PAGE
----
When I finally crossed over the start line and it registered my timing chip, I calculated I was already 3-4 minutes behind Chris’s group. However, it was chilly and I decided to pick up my pace both to stay warmer and to see if I could catch up with Chris. Early in any race it is easy to go too fast as I had in Athens, so I tried not burn myself out by going over my lactic threshold pace. About 20 minutes later I was delighted when I saw Chris’s 4:15 pace sign bobbing up and down ahead of me about three miles into the race.
Joining Chris was his wife, Diana, an accomplished runner herself, and about 10 others who were striving for a 4:15 marathon time. I soon experienced the “magic” of the Galloway run/walk method. We would run 3 minutes and then walk 1 minute. Chris had the time for each mile split marked on pole of his pace flag. Each mile needed to be done in 9:44 and as we passed the mile markers over the next 20 plus miles, Chris kept us within 2-3 seconds of the goal pace. I was amazed at the ease of this pace. The one minute walk break was refreshing physically, but maybe more so mentally. Instead of looking at the miles yet to be run, I only focused on keeping my form and attention on the next three minutes.
This pace kept me steady but I felt I still had energy in reserve. Around the 17 mile mark, an older runner stumbled on a pothole in the road and fell in front of us. Our pace group stopped to assist. Though a little bloodied, the runner was more embarrassed than physically hurt. The pace group went on, but I went back a few hundred feet to an aid station and got some paper towels and water and returned to help the runner get cleaned up and back on the course. That done, I again picked up the pace with the goal of trying to catch up with the pace group. Within a mile or two I again caught up to them.
My cousin, Tom Newkirk, an experienced marathoner, had given me a piece of advice I have never for-gotten. He told me, “the half way point of a marathon is not the 13.1 miles point, but at the 20 mile marker”. Most runners can store enough glycogen (sugar) in their muscles to go about 18-20 miles. After this, those energy stores are depleted. Runners call this point “hitting the wall”. I had certainly “hit the wall” in Athens and was apprehensive about coming to that point in this race.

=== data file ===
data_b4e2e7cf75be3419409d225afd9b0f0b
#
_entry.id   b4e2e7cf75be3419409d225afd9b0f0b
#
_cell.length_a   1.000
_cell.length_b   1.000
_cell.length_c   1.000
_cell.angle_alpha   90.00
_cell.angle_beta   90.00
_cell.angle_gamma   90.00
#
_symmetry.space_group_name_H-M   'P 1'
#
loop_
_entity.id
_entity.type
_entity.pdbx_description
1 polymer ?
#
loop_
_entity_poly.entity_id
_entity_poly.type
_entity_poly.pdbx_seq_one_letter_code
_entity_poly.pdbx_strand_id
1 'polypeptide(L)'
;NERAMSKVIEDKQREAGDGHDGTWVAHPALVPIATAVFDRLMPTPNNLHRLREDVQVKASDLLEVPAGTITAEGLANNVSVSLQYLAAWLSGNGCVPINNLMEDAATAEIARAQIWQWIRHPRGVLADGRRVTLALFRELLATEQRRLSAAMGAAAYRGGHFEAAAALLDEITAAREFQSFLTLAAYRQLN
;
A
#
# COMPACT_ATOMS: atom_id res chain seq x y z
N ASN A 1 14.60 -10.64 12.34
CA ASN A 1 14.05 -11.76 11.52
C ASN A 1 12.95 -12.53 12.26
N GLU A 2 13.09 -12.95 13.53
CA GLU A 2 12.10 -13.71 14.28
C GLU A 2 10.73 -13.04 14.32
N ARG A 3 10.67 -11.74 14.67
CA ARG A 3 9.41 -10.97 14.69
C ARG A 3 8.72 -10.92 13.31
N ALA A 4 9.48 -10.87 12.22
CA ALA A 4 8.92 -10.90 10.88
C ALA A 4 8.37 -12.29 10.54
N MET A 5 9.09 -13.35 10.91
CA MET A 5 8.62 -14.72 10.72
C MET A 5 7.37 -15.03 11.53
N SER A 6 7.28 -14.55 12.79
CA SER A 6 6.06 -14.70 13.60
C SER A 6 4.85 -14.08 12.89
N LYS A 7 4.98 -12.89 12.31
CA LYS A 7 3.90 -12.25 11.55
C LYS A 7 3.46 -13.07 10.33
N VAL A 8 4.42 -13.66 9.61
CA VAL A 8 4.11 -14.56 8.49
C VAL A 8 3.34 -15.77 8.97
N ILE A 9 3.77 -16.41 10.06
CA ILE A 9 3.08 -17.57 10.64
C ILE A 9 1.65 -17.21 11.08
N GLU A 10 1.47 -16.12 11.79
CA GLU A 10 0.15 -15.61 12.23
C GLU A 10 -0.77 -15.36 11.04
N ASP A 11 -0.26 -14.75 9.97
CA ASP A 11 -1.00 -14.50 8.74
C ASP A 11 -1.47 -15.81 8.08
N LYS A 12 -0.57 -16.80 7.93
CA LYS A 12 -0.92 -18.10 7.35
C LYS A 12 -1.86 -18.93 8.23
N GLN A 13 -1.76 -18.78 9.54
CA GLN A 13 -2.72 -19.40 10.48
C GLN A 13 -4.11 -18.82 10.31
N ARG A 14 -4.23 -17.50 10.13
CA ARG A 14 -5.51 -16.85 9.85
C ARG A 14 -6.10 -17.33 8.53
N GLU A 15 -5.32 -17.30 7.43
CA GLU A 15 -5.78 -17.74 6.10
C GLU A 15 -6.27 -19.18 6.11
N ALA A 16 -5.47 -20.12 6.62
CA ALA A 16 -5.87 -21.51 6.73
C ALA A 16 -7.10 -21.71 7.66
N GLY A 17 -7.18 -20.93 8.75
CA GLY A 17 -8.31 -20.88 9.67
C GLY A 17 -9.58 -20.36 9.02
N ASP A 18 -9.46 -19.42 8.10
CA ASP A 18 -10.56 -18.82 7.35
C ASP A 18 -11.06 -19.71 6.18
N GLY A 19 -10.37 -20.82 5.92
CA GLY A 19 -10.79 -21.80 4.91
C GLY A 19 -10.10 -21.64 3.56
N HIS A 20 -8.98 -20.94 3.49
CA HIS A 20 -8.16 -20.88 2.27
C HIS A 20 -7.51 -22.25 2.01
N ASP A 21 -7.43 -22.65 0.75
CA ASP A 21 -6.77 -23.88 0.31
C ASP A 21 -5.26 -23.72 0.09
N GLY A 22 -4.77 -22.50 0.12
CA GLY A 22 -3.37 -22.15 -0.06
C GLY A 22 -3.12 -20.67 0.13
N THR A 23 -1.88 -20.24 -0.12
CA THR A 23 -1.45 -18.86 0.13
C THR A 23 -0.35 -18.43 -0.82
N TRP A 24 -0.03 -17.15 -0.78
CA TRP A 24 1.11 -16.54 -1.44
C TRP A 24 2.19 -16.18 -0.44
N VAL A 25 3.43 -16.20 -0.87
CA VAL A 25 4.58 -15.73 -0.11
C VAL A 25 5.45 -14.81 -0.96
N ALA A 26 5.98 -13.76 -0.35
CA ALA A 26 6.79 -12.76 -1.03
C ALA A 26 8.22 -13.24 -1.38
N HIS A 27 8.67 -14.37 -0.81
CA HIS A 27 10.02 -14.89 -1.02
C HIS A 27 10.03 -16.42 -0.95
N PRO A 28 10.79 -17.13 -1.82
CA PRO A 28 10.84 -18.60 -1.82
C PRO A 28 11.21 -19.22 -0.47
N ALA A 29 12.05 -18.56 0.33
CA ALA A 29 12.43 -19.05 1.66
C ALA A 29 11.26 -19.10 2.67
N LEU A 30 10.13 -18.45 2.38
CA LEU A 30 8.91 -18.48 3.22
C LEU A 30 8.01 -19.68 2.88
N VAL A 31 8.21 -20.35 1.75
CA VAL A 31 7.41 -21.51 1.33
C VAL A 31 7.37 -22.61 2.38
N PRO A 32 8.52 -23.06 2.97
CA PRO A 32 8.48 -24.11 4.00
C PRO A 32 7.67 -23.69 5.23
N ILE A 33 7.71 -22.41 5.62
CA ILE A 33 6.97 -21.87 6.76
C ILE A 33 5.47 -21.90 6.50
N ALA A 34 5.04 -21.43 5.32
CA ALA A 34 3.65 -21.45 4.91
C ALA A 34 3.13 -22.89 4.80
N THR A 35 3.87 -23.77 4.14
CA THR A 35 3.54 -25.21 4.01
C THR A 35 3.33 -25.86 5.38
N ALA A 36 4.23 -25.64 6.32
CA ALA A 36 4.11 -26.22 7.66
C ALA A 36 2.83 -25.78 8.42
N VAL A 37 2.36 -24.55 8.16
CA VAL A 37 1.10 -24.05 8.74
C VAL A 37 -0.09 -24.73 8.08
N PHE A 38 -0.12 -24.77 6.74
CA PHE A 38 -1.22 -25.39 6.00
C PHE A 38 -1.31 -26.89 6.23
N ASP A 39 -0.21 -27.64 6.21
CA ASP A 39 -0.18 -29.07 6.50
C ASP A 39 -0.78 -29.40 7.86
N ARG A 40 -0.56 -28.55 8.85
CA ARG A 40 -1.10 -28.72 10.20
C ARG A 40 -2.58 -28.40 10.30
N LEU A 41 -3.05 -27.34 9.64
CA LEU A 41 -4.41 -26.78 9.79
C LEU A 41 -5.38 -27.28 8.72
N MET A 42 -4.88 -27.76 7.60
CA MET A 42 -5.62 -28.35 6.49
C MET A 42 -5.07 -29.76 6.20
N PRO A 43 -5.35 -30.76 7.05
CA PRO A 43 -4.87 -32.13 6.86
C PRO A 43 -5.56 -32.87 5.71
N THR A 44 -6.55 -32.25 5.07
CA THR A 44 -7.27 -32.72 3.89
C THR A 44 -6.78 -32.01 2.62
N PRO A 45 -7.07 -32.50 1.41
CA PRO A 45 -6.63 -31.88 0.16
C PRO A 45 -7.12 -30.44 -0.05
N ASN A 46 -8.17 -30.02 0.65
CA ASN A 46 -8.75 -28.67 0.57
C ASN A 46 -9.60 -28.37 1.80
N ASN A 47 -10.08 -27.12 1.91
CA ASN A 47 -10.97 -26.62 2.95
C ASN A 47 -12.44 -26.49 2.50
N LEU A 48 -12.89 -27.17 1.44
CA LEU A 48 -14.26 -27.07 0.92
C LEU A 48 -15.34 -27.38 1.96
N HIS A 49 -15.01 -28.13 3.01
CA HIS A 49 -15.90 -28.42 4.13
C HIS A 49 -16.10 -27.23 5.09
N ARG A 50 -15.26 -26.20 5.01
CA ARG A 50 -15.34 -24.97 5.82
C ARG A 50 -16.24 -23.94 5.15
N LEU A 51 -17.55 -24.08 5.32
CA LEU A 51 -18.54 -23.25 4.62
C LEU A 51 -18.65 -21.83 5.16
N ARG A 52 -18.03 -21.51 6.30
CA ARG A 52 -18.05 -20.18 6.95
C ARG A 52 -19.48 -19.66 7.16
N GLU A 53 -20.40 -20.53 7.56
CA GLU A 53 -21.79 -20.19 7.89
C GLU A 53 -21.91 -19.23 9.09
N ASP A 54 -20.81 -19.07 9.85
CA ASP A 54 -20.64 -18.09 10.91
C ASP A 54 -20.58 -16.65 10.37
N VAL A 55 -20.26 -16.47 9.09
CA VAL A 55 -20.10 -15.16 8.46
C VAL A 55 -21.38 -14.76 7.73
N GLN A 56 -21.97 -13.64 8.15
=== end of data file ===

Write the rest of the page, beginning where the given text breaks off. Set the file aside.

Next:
The 26.2 for Donna marathon was started by Donna Deegan, a three time cancer survivor, with the goal of raising awareness of cancer victims and their families and providing financial support. The race begins in Beaches Town Center in Neptune Beach, Florida and runs along hard packed sand for about eight miles before winding through the seaside communities of Atlantic Beach, Neptune Beach, Jacksonville Beach, and Ponte Vedra Beach. Each community has it’s own unique vibe, but all had festive, supportive spectators encouraging the runners along.
Ironically, the twenty mile marker is next to a brick wall in Neptune Beach. We had been ticking off a mile every 9 minutes and 44 seconds like clockwork, keeping up some banter and short conversations and I had really lost track of where we were. I was shocked (and pleasantly surprised) when Chris exclaimed, “This is the dreaded ‘wall’, does anyone feel it?” It was then that I noticed the 20 mile marker and was elated that I was experiencing none of the symptoms I had in Athens.
The miles continued to roll by and before I knew it, we were on a high bridge that allowed a view of the finish line about a mile and a half ahead. By this point, our pace group was down to about six people and Chris encouraged anyone that felt like it to cease the walk breaks and run on in. I decided to wait until the 25 mile marker and then go in as fast as possible. As we passed that marker, I thanked Chris and Diana for their assistance in getting me to that point and set off at the fastest pace I felt I could maintain to the finish. Though I was in the 4:15 pace group, I hoped to do this last mile a couple of minutes faster and maybe even hit 4:13.
I was shocked when I crossed the finish line and discovered I had finished in 4:09. At first thinking that couldn’t be right, I remembered that I had started several minutes behind the 4:15 pace group and had raced the first three miles to catch up. As I walked through the recovery area grabbing a banana and a chocolate milk, it occurred to me that Joann wouldn’t be checked out of the hotel. If I hustled, I could get back in time to take a shower before we continued our journey back to Kentucky, a luxury I had not counted on. Clutching my banana in one hand and chocolate milk in the other, I began running the half mile back to the hotel. I could not believe it. I had just finished a marathon yet had the energy to run to the hotel. The Galloway run/walk/run method really worked!
At this point, I still didn’t consider myself a “marathoner” and had no plans to run another. However, felt vindicated from being whipped by the marathon as I had been in Athens and relished the sense of accomplishment and satisfaction as we continued home to prepare for the upcoming trade show.